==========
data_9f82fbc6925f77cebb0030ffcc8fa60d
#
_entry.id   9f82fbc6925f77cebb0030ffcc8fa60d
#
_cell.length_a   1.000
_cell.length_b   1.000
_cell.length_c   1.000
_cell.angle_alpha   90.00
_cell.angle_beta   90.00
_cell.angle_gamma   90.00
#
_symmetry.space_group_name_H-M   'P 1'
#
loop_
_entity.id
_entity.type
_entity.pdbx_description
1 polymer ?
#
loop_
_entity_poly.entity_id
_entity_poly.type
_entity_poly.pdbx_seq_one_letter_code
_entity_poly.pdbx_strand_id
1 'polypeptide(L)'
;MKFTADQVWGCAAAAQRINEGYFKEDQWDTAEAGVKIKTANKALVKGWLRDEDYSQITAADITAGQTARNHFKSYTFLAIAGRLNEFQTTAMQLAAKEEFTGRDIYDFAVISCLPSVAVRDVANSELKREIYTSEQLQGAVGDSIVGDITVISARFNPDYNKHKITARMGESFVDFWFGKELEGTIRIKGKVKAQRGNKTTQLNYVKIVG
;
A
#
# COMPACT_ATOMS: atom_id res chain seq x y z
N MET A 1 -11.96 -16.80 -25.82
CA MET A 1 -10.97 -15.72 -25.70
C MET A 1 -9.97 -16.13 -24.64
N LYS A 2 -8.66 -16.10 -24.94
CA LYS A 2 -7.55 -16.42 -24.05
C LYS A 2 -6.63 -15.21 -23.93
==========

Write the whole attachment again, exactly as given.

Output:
data_9f82fbc6925f77cebb0030ffcc8fa60d
#
_entry.id   9f82fbc6925f77cebb0030ffcc8fa60d
#
_cell.length_a   1.000
_cell.length_b   1.000
_cell.length_c   1.000
_cell.angle_alpha   90.00
_cell.angle_beta   90.00
_cell.angle_gamma   90.00
#
_symmetry.space_group_name_H-M   'P 1'
#
loop_
_entity.id
_entity.type
_entity.pdbx_description
1 polymer ?
#
loop_
_entity_poly.entity_id
_entity_poly.type
_entity_poly.pdbx_seq_one_letter_code
_entity_poly.pdbx_strand_id
1 'polypeptide(L)'
;MKFTADQVWGCAAAAQRINEGYFKEDQWDTAEAGVKIKTANKALVKGWLRDEDYSQITAADITAGQTARNHFKSYTFLAIAGRLNEFQTTAMQLAAKEEFTGRDIYDFAVISCLPSVAVRDVANSELKREIYTSEQLQGAVGDSIVGDITVISARFNPDYNKHKITARMGESFVDFWFGKELEGTIRIKGKVKAQRGNKTTQLNYVKIVG
;
A
#
# COMPACT_ATOMS: atom_id res chain seq x y z
N MET A 1 -11.96 -16.80 -25.82
CA MET A 1 -10.97 -15.72 -25.70
C MET A 1 -9.97 -16.13 -24.64
N LYS A 2 -8.66 -16.10 -24.94
CA LYS A 2 -7.55 -16.42 -24.05
C LYS A 2 -6.63 -15.21 -23.93